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I have been learning graph algorithms, and the concept of dynamic programming is quite succinct. However, I read that Bellman Ford is a form of dynamic programming. I am not sure why since given so many unnecessary re-computations, it is not exactly efficient in the likes of other dynamic programming that computes the sub-problems bottom up to the final problem. For example, FloyWarshall has a well defined sub structure of considering all other vertices up to k.

But for Bellman Ford, the implementation is not really relying on any computed sub problems, it is just a brute force algorithm that correctly returns the shortest path but it is not correctly computing the sub-problems in some correct order needed by a dynamic programming algorithm?

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Dynamic programming doesn't necessarily mean that your solution will be efficient. It just means that your problem can be defined using a recursive function, for which you can use memoization.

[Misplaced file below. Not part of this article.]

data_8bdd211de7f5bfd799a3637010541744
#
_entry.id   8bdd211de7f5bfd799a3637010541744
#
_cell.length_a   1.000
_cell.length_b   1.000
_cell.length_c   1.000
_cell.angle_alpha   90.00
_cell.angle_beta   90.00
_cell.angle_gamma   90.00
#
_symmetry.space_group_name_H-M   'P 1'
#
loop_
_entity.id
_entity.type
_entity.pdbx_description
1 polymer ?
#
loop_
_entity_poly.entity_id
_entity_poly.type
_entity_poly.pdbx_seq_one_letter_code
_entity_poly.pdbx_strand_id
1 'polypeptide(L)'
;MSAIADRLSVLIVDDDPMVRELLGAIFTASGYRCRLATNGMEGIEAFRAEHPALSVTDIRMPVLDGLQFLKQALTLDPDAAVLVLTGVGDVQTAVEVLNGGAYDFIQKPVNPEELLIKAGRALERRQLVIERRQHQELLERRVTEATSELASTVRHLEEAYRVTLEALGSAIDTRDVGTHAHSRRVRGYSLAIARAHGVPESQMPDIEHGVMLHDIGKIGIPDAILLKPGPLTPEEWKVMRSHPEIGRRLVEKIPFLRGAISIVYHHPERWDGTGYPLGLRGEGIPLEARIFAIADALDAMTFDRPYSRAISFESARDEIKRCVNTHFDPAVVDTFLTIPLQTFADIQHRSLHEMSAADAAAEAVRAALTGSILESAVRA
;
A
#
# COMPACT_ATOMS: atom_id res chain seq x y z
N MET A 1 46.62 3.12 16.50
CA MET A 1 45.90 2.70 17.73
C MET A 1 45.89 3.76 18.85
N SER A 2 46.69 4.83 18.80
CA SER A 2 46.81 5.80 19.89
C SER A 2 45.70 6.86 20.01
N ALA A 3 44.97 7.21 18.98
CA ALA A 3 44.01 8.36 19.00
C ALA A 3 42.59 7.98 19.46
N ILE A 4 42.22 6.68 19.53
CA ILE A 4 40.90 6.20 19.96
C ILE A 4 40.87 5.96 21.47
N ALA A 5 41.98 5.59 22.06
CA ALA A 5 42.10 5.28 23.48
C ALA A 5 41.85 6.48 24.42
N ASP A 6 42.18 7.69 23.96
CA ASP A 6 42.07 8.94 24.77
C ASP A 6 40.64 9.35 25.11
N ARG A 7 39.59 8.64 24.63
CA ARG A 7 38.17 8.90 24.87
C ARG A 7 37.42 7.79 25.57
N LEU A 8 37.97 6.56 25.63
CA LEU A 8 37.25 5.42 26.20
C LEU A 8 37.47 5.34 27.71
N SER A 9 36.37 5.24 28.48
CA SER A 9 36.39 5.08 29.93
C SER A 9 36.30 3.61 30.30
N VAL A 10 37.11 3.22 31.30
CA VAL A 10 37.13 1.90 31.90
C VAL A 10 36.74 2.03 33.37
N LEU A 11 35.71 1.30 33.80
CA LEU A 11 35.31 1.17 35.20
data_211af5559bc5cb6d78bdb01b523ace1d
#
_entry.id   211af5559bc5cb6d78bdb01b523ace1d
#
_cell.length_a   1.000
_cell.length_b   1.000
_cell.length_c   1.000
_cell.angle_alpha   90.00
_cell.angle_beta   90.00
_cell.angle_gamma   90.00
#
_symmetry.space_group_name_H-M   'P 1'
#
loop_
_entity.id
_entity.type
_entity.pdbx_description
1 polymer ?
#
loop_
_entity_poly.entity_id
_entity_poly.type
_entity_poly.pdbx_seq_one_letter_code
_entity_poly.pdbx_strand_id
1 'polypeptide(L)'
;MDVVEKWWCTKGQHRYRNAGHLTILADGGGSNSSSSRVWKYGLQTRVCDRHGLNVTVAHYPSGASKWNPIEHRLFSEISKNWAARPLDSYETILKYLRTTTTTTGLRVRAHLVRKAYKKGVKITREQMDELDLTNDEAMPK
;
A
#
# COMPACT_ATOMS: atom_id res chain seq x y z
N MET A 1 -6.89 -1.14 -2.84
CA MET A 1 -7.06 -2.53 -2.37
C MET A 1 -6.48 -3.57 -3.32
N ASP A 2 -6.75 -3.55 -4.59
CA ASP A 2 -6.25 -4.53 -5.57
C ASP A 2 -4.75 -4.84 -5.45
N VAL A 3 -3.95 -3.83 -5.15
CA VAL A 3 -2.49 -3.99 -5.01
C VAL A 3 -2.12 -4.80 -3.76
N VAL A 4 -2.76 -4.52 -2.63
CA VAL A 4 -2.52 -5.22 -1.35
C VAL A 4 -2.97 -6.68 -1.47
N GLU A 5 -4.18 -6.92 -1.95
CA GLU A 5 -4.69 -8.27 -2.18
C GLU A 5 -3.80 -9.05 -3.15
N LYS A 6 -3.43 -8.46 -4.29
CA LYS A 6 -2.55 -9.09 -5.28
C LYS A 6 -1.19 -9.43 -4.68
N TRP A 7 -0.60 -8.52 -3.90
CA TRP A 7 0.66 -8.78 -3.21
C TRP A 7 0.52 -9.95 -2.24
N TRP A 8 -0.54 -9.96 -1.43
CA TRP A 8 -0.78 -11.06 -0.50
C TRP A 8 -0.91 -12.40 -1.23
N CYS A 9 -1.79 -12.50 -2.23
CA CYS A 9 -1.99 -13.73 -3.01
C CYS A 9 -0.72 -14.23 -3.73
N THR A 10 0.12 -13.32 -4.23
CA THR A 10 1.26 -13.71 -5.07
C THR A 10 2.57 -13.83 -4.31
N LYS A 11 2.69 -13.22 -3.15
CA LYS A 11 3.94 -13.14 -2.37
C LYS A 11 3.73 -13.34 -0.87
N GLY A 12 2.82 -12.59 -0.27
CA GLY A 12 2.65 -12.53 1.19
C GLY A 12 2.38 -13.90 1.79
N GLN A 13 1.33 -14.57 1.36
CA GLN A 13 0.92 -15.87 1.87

To understand what this function is, take a look at the proof. The invariant is "after $i$ iterations, we've found all shortest paths of length at most $i$". Therefore, we can define our function $f(v, \ell)$ - the length of the shortest path to vertex $v$ with length at most $\ell$ - in the following way:

$$f(v, \ell) = \min_{u \ \in\ in(v)} (f(u, \ell-1) + d(u,v))$$

What Bellman-Ford does is slightly different (e.g. it can compute all shortest paths in a single iteration, if our order is lucky), but it can only help us, so we don't mind.

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  • $\begingroup$ Oh now I see what people mean when they say the intuition of the dynamic programming of Bellman Ford. thanks! $\endgroup$ – Ken Gondor Jul 28 '20 at 9:05

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